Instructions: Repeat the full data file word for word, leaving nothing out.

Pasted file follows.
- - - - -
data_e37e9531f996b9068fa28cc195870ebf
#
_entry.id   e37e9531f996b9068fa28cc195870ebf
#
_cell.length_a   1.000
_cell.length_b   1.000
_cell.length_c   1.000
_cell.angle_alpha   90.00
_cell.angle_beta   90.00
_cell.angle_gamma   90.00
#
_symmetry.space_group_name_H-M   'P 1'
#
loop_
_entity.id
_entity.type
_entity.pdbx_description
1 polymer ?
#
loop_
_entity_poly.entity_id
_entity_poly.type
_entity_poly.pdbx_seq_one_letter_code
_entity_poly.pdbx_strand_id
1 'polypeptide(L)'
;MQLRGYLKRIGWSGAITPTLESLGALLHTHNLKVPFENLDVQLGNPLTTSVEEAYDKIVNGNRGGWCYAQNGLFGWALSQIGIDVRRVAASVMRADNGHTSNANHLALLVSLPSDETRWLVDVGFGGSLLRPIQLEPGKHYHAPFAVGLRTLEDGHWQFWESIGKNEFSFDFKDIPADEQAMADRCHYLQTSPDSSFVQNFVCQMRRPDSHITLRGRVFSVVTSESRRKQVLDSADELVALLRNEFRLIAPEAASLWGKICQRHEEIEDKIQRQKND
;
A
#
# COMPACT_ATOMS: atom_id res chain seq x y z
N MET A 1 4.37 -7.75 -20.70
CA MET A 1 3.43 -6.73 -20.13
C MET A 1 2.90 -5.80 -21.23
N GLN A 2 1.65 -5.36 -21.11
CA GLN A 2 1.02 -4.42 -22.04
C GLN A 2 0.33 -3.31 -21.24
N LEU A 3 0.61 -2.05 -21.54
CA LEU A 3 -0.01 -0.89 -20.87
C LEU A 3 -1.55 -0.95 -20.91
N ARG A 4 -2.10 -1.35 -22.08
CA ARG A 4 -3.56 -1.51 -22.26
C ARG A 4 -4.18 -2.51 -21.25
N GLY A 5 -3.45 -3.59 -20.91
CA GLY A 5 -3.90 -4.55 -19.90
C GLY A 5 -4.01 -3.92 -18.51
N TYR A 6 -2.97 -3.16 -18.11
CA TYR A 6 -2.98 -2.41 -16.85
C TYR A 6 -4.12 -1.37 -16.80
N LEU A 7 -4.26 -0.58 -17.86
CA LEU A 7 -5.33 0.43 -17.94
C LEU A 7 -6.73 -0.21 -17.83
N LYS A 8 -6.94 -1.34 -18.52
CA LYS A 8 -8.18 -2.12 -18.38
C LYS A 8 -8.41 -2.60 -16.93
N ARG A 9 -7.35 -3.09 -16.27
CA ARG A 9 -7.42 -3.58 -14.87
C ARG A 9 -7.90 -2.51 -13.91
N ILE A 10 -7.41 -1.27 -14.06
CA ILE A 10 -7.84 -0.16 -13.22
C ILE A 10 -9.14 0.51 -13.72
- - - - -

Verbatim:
data_e37e9531f996b9068fa28cc195870ebf
#
_entry.id   e37e9531f996b9068fa28cc195870ebf
#
_cell.length_a   1.000
_cell.length_b   1.000
_cell.length_c   1.000
_cell.angle_alpha   90.00
_cell.angle_beta   90.00
_cell.angle_gamma   90.00
#
_symmetry.space_group_name_H-M   'P 1'
#
loop_
_entity.id
_entity.type
_entity.pdbx_description
1 polymer ?
#
loop_
_entity_poly.entity_id
_entity_poly.type
_entity_poly.pdbx_seq_one_letter_code
_entity_poly.pdbx_strand_id
1 'polypeptide(L)'
;MQLRGYLKRIGWSGAITPTLESLGALLHTHNLKVPFENLDVQLGNPLTTSVEEAYDKIVNGNRGGWCYAQNGLFGWALSQIGIDVRRVAASVMRADNGHTSNANHLALLVSLPSDETRWLVDVGFGGSLLRPIQLEPGKHYHAPFAVGLRTLEDGHWQFWESIGKNEFSFDFKDIPADEQAMADRCHYLQTSPDSSFVQNFVCQMRRPDSHITLRGRVFSVVTSESRRKQVLDSADELVALLRNEFRLIAPEAASLWGKICQRHEEIEDKIQRQKND
;
A
#
# COMPACT_ATOMS: atom_id res chain seq x y z
N MET A 1 4.37 -7.75 -20.70
CA MET A 1 3.43 -6.73 -20.13
C MET A 1 2.90 -5.80 -21.23
N GLN A 2 1.65 -5.36 -21.11
CA GLN A 2 1.02 -4.42 -22.04
C GLN A 2 0.33 -3.31 -21.24
N LEU A 3 0.61 -2.05 -21.54
CA LEU A 3 -0.01 -0.89 -20.87
C LEU A 3 -1.55 -0.95 -20.91
N ARG A 4 -2.10 -1.35 -22.08
CA ARG A 4 -3.56 -1.51 -22.26
C ARG A 4 -4.18 -2.51 -21.25
N GLY A 5 -3.45 -3.59 -20.91
CA GLY A 5 -3.90 -4.55 -19.90
C GLY A 5 -4.01 -3.92 -18.51
N TYR A 6 -2.97 -3.16 -18.11
CA TYR A 6 -2.98 -2.41 -16.85
C TYR A 6 -4.12 -1.37 -16.80
N LEU A 7 -4.26 -0.58 -17.86
CA LEU A 7 -5.33 0.43 -17.94
C LEU A 7 -6.73 -0.21 -17.83
N LYS A 8 -6.94 -1.34 -18.52
CA LYS A 8 -8.18 -2.12 -18.38
C LYS A 8 -8.41 -2.60 -16.93
N ARG A 9 -7.35 -3.09 -16.27
CA ARG A 9 -7.42 -3.58 -14.87
C ARG A 9 -7.90 -2.51 -13.91
N ILE A 10 -7.41 -1.27 -14.06
CA ILE A 10 -7.84 -0.16 -13.22
C ILE A 10 -9.14 0.51 -13.72